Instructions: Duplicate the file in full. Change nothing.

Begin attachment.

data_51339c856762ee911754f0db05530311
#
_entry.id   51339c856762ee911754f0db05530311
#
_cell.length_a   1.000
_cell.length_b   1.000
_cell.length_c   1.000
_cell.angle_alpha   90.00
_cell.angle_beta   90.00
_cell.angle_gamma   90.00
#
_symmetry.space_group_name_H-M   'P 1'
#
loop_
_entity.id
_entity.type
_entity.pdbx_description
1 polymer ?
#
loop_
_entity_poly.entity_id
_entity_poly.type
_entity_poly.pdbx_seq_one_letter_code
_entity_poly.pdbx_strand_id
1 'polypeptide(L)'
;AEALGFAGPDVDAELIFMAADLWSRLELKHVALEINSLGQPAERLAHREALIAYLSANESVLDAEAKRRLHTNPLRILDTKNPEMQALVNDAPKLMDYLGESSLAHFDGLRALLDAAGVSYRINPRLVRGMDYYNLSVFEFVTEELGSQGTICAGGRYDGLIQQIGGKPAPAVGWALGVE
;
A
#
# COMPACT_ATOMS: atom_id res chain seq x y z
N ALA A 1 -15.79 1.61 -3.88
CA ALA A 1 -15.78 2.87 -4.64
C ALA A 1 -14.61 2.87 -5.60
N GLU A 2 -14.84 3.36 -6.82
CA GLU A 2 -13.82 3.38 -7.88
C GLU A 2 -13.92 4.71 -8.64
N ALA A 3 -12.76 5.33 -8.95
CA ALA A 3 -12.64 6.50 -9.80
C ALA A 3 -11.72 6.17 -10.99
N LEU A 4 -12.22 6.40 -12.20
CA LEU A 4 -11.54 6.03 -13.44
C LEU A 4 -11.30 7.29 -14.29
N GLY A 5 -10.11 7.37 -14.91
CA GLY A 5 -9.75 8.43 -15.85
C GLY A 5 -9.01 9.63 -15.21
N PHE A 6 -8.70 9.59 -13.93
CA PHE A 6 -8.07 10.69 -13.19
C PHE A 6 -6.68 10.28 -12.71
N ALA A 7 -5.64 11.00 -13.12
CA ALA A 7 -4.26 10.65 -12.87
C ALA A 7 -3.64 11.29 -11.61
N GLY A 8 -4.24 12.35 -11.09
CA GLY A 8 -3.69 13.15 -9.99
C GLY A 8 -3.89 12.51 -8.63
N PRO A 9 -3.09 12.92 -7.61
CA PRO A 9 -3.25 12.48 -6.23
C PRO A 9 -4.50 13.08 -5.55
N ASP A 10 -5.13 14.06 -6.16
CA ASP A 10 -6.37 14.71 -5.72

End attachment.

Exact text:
data_51339c856762ee911754f0db05530311
#
_entry.id   51339c856762ee911754f0db05530311
#
_cell.length_a   1.000
_cell.length_b   1.000
_cell.length_c   1.000
_cell.angle_alpha   90.00
_cell.angle_beta   90.00
_cell.angle_gamma   90.00
#
_symmetry.space_group_name_H-M   'P 1'
#
loop_
_entity.id
_entity.type
_entity.pdbx_description
1 polymer ?
#
loop_
_entity_poly.entity_id
_entity_poly.type
_entity_poly.pdbx_seq_one_letter_code
_entity_poly.pdbx_strand_id
1 'polypeptide(L)'
;AEALGFAGPDVDAELIFMAADLWSRLELKHVALEINSLGQPAERLAHREALIAYLSANESVLDAEAKRRLHTNPLRILDTKNPEMQALVNDAPKLMDYLGESSLAHFDGLRALLDAAGVSYRINPRLVRGMDYYNLSVFEFVTEELGSQGTICAGGRYDGLIQQIGGKPAPAVGWALGVE
;
A
#
# COMPACT_ATOMS: atom_id res chain seq x y z
N ALA A 1 -15.79 1.61 -3.88
CA ALA A 1 -15.78 2.87 -4.64
C ALA A 1 -14.61 2.87 -5.60
N GLU A 2 -14.84 3.36 -6.82
CA GLU A 2 -13.82 3.38 -7.88
C GLU A 2 -13.92 4.71 -8.64
N ALA A 3 -12.76 5.33 -8.95
CA ALA A 3 -12.64 6.50 -9.80
C ALA A 3 -11.72 6.17 -10.99
N LEU A 4 -12.22 6.40 -12.20
CA LEU A 4 -11.54 6.03 -13.44
C LEU A 4 -11.30 7.29 -14.29
N GLY A 5 -10.11 7.37 -14.91
CA GLY A 5 -9.75 8.43 -15.85
C GLY A 5 -9.01 9.63 -15.21
N PHE A 6 -8.70 9.59 -13.93
CA PHE A 6 -8.07 10.69 -13.19
C PHE A 6 -6.68 10.28 -12.71
N ALA A 7 -5.64 11.00 -13.12
CA ALA A 7 -4.26 10.65 -12.87
C ALA A 7 -3.64 11.29 -11.61
N GLY A 8 -4.24 12.35 -11.09
CA GLY A 8 -3.69 13.15 -9.99
C GLY A 8 -3.89 12.51 -8.63
N PRO A 9 -3.09 12.92 -7.61
CA PRO A 9 -3.25 12.48 -6.23
C PRO A 9 -4.50 13.08 -5.55
N ASP A 10 -5.13 14.06 -6.16
CA ASP A 10 -6.37 14.71 -5.72